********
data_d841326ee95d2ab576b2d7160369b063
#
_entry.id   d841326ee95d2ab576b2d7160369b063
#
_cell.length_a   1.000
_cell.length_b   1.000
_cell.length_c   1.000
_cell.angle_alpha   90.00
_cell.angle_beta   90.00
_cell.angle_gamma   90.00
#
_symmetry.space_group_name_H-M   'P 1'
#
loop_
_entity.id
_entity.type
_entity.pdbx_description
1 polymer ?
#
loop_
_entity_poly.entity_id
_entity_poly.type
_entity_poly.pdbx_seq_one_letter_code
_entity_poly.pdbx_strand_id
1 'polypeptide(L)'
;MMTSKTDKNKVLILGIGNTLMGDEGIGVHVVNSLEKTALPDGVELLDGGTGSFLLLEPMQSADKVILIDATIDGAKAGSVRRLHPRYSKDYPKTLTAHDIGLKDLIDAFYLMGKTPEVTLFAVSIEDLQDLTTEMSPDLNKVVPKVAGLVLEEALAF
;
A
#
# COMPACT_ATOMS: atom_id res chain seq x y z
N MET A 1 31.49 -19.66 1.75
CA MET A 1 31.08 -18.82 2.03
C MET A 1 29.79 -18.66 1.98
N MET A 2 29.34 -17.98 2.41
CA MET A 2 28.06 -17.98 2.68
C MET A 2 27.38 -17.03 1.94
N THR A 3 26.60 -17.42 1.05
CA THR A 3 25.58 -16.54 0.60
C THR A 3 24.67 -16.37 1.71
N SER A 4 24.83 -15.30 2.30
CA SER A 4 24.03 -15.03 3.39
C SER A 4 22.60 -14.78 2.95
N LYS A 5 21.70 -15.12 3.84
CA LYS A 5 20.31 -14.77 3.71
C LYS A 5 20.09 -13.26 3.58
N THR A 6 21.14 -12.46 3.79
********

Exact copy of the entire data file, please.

data_d841326ee95d2ab576b2d7160369b063
#
_entry.id   d841326ee95d2ab576b2d7160369b063
#
_cell.length_a   1.000
_cell.length_b   1.000
_cell.length_c   1.000
_cell.angle_alpha   90.00
_cell.angle_beta   90.00
_cell.angle_gamma   90.00
#
_symmetry.space_group_name_H-M   'P 1'
#
loop_
_entity.id
_entity.type
_entity.pdbx_description
1 polymer ?
#
loop_
_entity_poly.entity_id
_entity_poly.type
_entity_poly.pdbx_seq_one_letter_code
_entity_poly.pdbx_strand_id
1 'polypeptide(L)'
;MMTSKTDKNKVLILGIGNTLMGDEGIGVHVVNSLEKTALPDGVELLDGGTGSFLLLEPMQSADKVILIDATIDGAKAGSVRRLHPRYSKDYPKTLTAHDIGLKDLIDAFYLMGKTPEVTLFAVSIEDLQDLTTEMSPDLNKVVPKVAGLVLEEALAF
;
A
#
# COMPACT_ATOMS: atom_id res chain seq x y z
N MET A 1 31.49 -19.66 1.75
CA MET A 1 31.08 -18.82 2.03
C MET A 1 29.79 -18.66 1.98
N MET A 2 29.34 -17.98 2.41
CA MET A 2 28.06 -17.98 2.68
C MET A 2 27.38 -17.03 1.94
N THR A 3 26.60 -17.42 1.05
CA THR A 3 25.58 -16.54 0.60
C THR A 3 24.67 -16.37 1.71
N SER A 4 24.83 -15.30 2.30
CA SER A 4 24.03 -15.03 3.39
C SER A 4 22.60 -14.78 2.95
N LYS A 5 21.70 -15.12 3.84
CA LYS A 5 20.31 -14.77 3.71
C LYS A 5 20.09 -13.26 3.58
N THR A 6 21.14 -12.46 3.79